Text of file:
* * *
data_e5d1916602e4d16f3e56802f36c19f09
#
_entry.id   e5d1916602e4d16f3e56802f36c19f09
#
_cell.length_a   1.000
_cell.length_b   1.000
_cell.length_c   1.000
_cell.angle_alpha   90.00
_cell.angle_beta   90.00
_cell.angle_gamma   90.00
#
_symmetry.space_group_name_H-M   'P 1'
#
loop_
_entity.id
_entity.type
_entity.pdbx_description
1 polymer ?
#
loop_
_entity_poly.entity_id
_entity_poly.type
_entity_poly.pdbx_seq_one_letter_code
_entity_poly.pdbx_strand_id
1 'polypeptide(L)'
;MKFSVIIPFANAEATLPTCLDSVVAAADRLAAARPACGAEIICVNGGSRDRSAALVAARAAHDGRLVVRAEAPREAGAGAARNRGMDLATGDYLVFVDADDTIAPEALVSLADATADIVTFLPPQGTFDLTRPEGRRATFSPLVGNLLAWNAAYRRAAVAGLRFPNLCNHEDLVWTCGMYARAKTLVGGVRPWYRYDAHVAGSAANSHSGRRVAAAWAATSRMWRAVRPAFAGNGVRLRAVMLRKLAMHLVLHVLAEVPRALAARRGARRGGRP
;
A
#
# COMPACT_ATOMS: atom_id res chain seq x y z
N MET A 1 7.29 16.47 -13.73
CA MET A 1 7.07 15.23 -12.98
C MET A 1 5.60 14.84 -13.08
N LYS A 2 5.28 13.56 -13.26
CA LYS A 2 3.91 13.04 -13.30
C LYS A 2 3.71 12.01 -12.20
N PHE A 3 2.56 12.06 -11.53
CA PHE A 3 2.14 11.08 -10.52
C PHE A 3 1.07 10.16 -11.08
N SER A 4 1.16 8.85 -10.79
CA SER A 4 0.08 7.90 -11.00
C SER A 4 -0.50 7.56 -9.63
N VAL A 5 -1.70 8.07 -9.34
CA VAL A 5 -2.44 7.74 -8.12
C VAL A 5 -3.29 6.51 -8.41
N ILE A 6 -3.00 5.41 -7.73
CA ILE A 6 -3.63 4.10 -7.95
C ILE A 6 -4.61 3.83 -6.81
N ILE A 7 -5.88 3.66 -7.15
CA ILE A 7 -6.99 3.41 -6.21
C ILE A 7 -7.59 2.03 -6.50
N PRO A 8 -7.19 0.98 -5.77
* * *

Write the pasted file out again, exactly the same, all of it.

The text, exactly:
data_e5d1916602e4d16f3e56802f36c19f09
#
_entry.id   e5d1916602e4d16f3e56802f36c19f09
#
_cell.length_a   1.000
_cell.length_b   1.000
_cell.length_c   1.000
_cell.angle_alpha   90.00
_cell.angle_beta   90.00
_cell.angle_gamma   90.00
#
_symmetry.space_group_name_H-M   'P 1'
#
loop_
_entity.id
_entity.type
_entity.pdbx_description
1 polymer ?
#
loop_
_entity_poly.entity_id
_entity_poly.type
_entity_poly.pdbx_seq_one_letter_code
_entity_poly.pdbx_strand_id
1 'polypeptide(L)'
;MKFSVIIPFANAEATLPTCLDSVVAAADRLAAARPACGAEIICVNGGSRDRSAALVAARAAHDGRLVVRAEAPREAGAGAARNRGMDLATGDYLVFVDADDTIAPEALVSLADATADIVTFLPPQGTFDLTRPEGRRATFSPLVGNLLAWNAAYRRAAVAGLRFPNLCNHEDLVWTCGMYARAKTLVGGVRPWYRYDAHVAGSAANSHSGRRVAAAWAATSRMWRAVRPAFAGNGVRLRAVMLRKLAMHLVLHVLAEVPRALAARRGARRGGRP
;
A
#
# COMPACT_ATOMS: atom_id res chain seq x y z
N MET A 1 7.29 16.47 -13.73
CA MET A 1 7.07 15.23 -12.98
C MET A 1 5.60 14.84 -13.08
N LYS A 2 5.28 13.56 -13.26
CA LYS A 2 3.91 13.04 -13.30
C LYS A 2 3.71 12.01 -12.20
N PHE A 3 2.56 12.06 -11.53
CA PHE A 3 2.14 11.08 -10.52
C PHE A 3 1.07 10.16 -11.08
N SER A 4 1.16 8.85 -10.79
CA SER A 4 0.08 7.90 -11.00
C SER A 4 -0.50 7.56 -9.63
N VAL A 5 -1.70 8.07 -9.34
CA VAL A 5 -2.44 7.74 -8.12
C VAL A 5 -3.29 6.51 -8.41
N ILE A 6 -3.00 5.41 -7.73
CA ILE A 6 -3.63 4.10 -7.95
C ILE A 6 -4.61 3.83 -6.81
N ILE A 7 -5.88 3.66 -7.15
CA ILE A 7 -6.99 3.41 -6.21
C ILE A 7 -7.59 2.03 -6.50
N PRO A 8 -7.19 0.98 -5.77